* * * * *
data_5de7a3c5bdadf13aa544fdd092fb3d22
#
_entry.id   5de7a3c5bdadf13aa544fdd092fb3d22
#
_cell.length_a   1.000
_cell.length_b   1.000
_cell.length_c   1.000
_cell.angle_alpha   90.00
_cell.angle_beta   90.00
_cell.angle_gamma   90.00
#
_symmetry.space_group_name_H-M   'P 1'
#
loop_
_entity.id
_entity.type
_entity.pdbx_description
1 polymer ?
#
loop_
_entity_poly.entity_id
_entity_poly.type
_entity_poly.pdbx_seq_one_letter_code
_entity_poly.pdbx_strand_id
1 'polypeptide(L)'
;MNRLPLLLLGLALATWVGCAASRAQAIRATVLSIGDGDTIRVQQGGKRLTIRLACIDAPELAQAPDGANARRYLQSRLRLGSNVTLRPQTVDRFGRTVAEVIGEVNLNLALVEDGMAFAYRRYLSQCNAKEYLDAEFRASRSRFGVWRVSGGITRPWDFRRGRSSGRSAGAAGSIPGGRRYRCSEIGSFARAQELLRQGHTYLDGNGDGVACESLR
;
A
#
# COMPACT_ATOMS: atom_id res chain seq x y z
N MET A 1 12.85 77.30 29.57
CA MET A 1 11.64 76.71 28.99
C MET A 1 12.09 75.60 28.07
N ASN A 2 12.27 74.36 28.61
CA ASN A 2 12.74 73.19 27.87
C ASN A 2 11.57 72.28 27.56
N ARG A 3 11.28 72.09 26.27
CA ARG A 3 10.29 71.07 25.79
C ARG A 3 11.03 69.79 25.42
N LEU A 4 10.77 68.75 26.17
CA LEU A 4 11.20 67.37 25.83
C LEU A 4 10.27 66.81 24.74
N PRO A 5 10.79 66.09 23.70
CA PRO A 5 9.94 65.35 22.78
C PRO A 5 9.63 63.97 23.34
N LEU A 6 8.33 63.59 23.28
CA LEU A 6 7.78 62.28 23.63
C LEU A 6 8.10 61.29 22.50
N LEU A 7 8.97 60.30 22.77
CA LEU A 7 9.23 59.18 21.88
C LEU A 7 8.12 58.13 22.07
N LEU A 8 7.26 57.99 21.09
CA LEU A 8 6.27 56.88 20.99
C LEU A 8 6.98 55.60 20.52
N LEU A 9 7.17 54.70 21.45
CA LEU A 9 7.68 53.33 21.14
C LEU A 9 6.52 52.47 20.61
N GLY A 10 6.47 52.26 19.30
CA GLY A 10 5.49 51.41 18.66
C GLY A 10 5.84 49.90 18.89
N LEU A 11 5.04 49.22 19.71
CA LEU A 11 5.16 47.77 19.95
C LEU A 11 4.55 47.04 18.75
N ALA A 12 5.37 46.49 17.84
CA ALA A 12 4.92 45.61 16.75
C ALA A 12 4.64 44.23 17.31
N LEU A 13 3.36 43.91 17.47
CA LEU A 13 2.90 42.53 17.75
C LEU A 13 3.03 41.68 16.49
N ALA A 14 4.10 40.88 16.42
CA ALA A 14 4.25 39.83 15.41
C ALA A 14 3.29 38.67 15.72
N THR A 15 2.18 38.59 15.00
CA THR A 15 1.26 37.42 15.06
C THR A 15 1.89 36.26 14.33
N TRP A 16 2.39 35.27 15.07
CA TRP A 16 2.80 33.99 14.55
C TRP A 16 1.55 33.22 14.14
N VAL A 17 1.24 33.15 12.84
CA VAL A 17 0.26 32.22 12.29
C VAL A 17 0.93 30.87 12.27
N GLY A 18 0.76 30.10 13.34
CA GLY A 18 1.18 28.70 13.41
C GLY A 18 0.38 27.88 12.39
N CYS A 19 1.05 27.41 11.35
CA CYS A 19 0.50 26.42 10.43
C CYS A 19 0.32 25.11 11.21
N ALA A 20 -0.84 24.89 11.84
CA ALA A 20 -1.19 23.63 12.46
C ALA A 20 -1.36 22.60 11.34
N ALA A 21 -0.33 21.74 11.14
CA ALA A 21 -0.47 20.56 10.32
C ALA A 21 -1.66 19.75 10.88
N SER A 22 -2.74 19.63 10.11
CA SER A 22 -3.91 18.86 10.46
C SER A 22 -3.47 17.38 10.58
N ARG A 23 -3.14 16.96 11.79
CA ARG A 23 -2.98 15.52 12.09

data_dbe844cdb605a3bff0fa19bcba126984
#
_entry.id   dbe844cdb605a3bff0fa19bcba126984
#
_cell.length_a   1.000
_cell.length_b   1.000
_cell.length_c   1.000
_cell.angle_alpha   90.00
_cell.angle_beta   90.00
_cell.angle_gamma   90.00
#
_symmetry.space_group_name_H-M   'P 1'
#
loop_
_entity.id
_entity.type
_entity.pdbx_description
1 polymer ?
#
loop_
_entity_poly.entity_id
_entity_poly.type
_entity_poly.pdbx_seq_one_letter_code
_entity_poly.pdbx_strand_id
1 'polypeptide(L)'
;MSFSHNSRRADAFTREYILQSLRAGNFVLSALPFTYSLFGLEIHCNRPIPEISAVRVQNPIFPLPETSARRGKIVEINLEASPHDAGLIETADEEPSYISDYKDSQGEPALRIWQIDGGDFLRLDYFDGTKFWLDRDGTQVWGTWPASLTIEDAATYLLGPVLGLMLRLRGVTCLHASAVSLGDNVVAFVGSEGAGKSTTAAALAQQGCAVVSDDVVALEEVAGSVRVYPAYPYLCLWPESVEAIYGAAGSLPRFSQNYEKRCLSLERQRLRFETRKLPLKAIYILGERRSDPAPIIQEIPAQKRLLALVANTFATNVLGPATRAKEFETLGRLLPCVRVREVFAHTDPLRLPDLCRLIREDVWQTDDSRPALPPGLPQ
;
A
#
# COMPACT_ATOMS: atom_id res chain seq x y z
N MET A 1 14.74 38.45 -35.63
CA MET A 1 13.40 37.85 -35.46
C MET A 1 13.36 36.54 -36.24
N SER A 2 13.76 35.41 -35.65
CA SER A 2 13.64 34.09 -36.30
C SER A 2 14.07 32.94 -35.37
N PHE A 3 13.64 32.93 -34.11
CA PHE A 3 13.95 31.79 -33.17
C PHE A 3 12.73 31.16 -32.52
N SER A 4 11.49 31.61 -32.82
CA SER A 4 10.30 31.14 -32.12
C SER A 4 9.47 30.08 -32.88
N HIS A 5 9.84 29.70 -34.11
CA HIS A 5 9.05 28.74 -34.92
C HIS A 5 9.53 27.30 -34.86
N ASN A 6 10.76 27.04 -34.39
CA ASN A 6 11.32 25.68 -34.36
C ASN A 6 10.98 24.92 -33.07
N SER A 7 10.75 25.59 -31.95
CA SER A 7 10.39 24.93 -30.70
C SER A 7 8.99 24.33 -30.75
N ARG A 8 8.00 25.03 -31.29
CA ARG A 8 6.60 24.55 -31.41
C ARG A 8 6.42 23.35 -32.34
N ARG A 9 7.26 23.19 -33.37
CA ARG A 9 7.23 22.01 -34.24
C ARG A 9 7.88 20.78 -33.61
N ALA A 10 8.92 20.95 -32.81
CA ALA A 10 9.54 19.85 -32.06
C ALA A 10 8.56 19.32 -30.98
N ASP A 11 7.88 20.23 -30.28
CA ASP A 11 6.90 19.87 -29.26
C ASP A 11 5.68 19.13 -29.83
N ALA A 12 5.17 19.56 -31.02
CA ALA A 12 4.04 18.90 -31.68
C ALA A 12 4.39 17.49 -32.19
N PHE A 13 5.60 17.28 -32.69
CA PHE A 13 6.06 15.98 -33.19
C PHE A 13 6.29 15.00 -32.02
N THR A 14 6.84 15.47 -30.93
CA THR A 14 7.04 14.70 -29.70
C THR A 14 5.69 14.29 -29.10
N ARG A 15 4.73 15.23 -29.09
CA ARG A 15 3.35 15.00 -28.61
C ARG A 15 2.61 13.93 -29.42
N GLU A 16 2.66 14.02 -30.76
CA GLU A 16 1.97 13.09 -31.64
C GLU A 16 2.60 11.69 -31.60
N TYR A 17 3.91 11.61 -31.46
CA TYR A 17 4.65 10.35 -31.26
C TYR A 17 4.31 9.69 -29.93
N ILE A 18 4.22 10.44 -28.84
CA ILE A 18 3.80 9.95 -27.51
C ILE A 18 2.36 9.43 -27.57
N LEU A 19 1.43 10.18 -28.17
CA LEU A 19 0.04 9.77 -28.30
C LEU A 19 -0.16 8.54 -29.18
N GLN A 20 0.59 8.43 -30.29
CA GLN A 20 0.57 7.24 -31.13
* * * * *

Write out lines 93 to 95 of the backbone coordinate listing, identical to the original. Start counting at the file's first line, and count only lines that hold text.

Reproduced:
C ALA A 21 -1.66 19.75 10.88
N SER A 22 -2.74 19.63 10.11
CA SER A 22 -3.91 18.86 10.46